Magazine article Geographical

I'm a Geographer: Liz Bonnin Is a Biochemist, Wild Animal Biologist, and BBC Television Presenter, Known for Hosting Various Science, Nature, and Wildlife Programming. Her New Show, Mission Galapagos, Is Due to Air This Spring

Magazine article Geographical

I'm a Geographer: Liz Bonnin Is a Biochemist, Wild Animal Biologist, and BBC Television Presenter, Known for Hosting Various Science, Nature, and Wildlife Programming. Her New Show, Mission Galapagos, Is Due to Air This Spring

Article excerpt

I really view my career as a means to continue my education, in perhaps a broader way than I would have done had I stayed in academia. It's given me the opportunity to read up on the latest cutting edge research in all different disciplines of science, and also allows me to learn about new ones.

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I think my training ground couldn't have been better, because I started on Bang Goes the Theory, covering all the different sciences. The natural world is beautifully complex, and finding a way to communicate the complexities is always a challenge. I think scientists are always challenged to communicate their work in a way that can be understandable to a broader audience, so it's been really interesting to learn how to do that.

We're looking to raise the bar with Stargazing Live. It's in its seventh year and we're doing it live from the Southern Hemisphere for a change, we're moving the entire team to an observatory in Australia. I've been filming some stories for the programme in the Pilbara desert, in Western Australia, working with some fantastic scientists looking at stromatolites and signs of early life and how that might help to inform the 2020 Mars Rover mission. It's fascinating stuff.

The landscape in the Pilbara is one of only two in the world that is still looking the way our planet looked just as our solar system was forming. Three and a half billion years ago, that landscape resembled Mars quite a lot. So when you look at the rock formations and the remains of the bacterial life in those rocks, you can understand where might be the best places to look for similar signs of early life on Mars.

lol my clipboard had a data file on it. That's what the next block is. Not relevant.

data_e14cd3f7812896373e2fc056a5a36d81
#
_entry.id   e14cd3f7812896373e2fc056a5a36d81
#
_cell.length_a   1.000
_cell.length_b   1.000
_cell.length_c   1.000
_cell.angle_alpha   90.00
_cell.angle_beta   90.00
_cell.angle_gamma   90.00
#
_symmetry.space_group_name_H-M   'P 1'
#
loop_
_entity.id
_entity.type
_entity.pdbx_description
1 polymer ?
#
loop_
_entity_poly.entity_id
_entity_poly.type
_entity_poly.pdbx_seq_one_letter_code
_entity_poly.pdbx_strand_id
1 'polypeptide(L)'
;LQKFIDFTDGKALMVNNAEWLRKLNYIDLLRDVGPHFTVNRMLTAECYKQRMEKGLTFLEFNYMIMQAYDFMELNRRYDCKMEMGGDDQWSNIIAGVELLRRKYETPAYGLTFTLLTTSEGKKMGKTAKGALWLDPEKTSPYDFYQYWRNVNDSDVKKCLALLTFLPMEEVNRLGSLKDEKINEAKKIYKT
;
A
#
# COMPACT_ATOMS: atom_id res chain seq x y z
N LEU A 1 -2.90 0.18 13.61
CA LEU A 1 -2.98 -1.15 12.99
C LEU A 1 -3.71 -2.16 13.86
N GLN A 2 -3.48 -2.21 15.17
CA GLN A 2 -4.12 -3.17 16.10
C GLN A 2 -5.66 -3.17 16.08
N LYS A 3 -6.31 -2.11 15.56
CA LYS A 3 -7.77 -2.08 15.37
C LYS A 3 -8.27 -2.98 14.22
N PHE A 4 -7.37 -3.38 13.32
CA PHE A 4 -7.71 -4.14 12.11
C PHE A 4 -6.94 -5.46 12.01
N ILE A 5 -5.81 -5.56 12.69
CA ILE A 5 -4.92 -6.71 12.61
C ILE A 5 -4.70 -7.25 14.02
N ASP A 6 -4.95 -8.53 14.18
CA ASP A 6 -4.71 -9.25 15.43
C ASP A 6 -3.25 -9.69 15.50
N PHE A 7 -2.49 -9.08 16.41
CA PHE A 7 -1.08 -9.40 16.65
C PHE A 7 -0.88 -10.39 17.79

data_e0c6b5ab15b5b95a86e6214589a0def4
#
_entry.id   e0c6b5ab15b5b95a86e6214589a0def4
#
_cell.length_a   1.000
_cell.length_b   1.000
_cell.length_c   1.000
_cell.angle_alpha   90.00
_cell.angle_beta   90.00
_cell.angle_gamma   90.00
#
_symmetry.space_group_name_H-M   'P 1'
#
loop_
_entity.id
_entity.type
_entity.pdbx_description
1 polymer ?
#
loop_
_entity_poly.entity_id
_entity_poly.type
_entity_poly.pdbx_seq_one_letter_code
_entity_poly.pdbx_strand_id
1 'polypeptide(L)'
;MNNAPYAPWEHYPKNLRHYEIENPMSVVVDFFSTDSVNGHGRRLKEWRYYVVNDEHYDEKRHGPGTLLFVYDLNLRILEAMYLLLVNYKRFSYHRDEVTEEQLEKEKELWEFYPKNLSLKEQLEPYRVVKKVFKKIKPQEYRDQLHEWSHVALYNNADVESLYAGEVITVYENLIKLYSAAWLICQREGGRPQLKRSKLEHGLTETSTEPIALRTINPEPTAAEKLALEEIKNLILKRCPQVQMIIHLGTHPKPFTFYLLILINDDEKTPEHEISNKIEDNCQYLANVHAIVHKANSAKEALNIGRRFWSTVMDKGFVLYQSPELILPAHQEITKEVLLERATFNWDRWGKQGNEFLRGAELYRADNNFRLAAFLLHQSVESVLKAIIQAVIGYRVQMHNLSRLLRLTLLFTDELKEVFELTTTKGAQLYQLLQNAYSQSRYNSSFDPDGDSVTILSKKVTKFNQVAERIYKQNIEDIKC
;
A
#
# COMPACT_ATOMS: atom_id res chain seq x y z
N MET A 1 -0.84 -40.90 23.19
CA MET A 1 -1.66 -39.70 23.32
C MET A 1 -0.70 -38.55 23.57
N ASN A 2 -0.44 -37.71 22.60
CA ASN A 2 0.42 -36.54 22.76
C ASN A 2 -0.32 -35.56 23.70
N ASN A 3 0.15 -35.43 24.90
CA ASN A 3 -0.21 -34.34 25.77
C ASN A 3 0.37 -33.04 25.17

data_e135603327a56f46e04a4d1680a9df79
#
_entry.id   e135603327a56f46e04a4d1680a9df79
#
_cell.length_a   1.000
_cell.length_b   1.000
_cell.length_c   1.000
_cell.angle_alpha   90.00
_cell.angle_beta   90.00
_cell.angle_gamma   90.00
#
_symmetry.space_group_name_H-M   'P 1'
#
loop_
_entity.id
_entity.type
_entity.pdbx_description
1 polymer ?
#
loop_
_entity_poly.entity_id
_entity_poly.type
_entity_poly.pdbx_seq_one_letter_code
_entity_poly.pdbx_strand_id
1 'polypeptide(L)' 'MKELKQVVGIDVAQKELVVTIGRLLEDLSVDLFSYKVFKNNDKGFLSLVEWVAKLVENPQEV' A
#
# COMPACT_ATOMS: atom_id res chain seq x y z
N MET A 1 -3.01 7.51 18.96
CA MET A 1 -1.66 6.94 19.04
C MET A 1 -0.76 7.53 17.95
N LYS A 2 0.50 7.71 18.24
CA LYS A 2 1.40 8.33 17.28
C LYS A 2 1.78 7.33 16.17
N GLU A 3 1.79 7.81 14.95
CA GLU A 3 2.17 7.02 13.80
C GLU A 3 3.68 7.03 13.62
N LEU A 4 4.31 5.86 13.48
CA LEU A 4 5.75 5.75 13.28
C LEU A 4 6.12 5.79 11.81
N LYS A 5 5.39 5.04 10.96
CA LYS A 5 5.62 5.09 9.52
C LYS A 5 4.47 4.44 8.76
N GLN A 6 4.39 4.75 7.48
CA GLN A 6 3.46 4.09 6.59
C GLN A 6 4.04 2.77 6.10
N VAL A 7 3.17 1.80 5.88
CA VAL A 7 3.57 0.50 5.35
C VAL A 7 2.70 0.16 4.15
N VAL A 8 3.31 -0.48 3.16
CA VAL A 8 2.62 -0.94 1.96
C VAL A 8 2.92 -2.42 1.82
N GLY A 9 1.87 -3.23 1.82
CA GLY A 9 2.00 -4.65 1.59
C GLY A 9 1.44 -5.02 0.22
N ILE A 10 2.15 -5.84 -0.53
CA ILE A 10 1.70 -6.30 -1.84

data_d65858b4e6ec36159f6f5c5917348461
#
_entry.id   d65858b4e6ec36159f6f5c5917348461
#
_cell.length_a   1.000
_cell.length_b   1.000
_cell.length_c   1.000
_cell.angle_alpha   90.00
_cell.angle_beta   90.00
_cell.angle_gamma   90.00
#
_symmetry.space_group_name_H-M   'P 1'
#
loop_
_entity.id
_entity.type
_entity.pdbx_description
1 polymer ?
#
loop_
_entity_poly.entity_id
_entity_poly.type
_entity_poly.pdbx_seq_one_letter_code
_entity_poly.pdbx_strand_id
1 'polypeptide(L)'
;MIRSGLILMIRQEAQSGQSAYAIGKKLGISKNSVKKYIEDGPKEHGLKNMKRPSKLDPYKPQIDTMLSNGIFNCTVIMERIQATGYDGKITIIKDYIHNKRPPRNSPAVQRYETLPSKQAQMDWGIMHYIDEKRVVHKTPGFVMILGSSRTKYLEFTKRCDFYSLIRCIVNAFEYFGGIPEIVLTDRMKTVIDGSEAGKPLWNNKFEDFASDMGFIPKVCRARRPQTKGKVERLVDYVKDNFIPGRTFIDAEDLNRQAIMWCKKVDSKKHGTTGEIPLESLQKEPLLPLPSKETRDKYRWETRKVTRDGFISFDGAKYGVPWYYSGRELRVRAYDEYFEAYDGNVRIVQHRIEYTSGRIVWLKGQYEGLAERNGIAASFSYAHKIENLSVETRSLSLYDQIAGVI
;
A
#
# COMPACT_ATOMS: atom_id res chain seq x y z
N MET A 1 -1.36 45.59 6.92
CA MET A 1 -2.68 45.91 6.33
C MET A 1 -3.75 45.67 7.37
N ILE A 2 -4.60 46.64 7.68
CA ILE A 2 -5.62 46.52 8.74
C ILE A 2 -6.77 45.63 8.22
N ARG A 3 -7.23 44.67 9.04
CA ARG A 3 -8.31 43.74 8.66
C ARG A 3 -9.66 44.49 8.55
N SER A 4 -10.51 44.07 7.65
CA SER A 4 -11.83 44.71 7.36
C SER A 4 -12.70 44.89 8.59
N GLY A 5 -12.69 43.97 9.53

Recently what I'm most proud of is an episode of Horizon I made on the future of zoos, which was something I'd wanted to make for years. It didn't really unfold quite as we expected. Unfortunately we came up against quite a lot of resistance from the zoo community. The science is irrefutable; these animals are suffering, and elephant populations are not sustainable in captivity. It was a real eye-opener. We look back on zoos from the Victorian era and think they were quite dreadful, but actually we haven't moved on that much, and I think we'll look back in another 50 or 100 years at the zoos of today and think 'What were we doing?'

I'd like to be part of that movement to expedite the evolution of zoos. I don't want zoos to shut, I just think it's time for them to take on the scientific evidence and evolve and educate our population in a more productive way. That means having smaller species, little microhabitats where we can see everything relying on everything else, interacting with everything else, as opposed to seeing one large animal that's swaying back and forth all day. …

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